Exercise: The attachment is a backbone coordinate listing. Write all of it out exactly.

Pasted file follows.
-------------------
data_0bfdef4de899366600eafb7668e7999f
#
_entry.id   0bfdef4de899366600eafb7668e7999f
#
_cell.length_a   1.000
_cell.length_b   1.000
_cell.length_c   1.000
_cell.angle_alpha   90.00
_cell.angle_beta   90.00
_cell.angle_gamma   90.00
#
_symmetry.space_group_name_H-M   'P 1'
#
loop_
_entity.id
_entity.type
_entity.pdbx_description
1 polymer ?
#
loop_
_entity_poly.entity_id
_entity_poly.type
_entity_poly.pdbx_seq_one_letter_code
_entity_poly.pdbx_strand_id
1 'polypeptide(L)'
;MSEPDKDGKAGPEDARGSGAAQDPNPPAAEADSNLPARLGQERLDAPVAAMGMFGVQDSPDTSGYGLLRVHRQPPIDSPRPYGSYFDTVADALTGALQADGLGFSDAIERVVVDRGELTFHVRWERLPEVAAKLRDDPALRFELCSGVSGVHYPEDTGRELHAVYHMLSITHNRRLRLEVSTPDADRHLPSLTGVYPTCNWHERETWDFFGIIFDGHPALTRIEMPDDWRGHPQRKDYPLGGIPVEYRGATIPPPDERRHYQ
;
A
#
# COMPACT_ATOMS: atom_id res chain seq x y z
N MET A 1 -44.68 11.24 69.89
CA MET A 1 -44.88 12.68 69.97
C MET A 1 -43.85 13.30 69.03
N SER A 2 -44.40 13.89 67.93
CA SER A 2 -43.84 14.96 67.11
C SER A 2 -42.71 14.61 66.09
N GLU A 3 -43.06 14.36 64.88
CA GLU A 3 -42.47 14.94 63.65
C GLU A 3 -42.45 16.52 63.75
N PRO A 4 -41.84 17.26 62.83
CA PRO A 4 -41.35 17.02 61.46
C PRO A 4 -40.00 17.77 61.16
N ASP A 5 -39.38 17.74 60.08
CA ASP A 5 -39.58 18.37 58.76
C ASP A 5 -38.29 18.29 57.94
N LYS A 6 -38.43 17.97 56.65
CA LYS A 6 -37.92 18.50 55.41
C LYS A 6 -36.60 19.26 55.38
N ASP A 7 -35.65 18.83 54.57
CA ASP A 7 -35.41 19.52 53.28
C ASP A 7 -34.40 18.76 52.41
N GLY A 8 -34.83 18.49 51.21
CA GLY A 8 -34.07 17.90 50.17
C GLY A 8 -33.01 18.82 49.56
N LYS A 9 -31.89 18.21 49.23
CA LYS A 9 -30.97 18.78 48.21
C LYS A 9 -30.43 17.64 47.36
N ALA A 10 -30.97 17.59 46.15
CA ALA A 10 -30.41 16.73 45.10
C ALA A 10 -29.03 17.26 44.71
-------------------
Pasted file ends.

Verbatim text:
data_0bfdef4de899366600eafb7668e7999f
#
_entry.id   0bfdef4de899366600eafb7668e7999f
#
_cell.length_a   1.000
_cell.length_b   1.000
_cell.length_c   1.000
_cell.angle_alpha   90.00
_cell.angle_beta   90.00
_cell.angle_gamma   90.00
#
_symmetry.space_group_name_H-M   'P 1'
#
loop_
_entity.id
_entity.type
_entity.pdbx_description
1 polymer ?
#
loop_
_entity_poly.entity_id
_entity_poly.type
_entity_poly.pdbx_seq_one_letter_code
_entity_poly.pdbx_strand_id
1 'polypeptide(L)'
;MSEPDKDGKAGPEDARGSGAAQDPNPPAAEADSNLPARLGQERLDAPVAAMGMFGVQDSPDTSGYGLLRVHRQPPIDSPRPYGSYFDTVADALTGALQADGLGFSDAIERVVVDRGELTFHVRWERLPEVAAKLRDDPALRFELCSGVSGVHYPEDTGRELHAVYHMLSITHNRRLRLEVSTPDADRHLPSLTGVYPTCNWHERETWDFFGIIFDGHPALTRIEMPDDWRGHPQRKDYPLGGIPVEYRGATIPPPDERRHYQ
;
A
#
# COMPACT_ATOMS: atom_id res chain seq x y z
N MET A 1 -44.68 11.24 69.89
CA MET A 1 -44.88 12.68 69.97
C MET A 1 -43.85 13.30 69.03
N SER A 2 -44.40 13.89 67.93
CA SER A 2 -43.84 14.96 67.11
C SER A 2 -42.71 14.61 66.09
N GLU A 3 -43.06 14.36 64.88
CA GLU A 3 -42.47 14.94 63.65
C GLU A 3 -42.45 16.52 63.75
N PRO A 4 -41.84 17.26 62.83
CA PRO A 4 -41.35 17.02 61.46
C PRO A 4 -40.00 17.77 61.16
N ASP A 5 -39.38 17.74 60.08
CA ASP A 5 -39.58 18.37 58.76
C ASP A 5 -38.29 18.29 57.94
N LYS A 6 -38.43 17.97 56.65
CA LYS A 6 -37.92 18.50 55.41
C LYS A 6 -36.60 19.26 55.38
N ASP A 7 -35.65 18.83 54.57
CA ASP A 7 -35.41 19.52 53.28
C ASP A 7 -34.40 18.76 52.41
N GLY A 8 -34.83 18.49 51.21
CA GLY A 8 -34.07 17.90 50.17
C GLY A 8 -33.01 18.82 49.56
N LYS A 9 -31.89 18.21 49.23
CA LYS A 9 -30.97 18.78 48.21
C LYS A 9 -30.43 17.64 47.36
N ALA A 10 -30.97 17.59 46.15
CA ALA A 10 -30.41 16.73 45.10
C ALA A 10 -29.03 17.26 44.71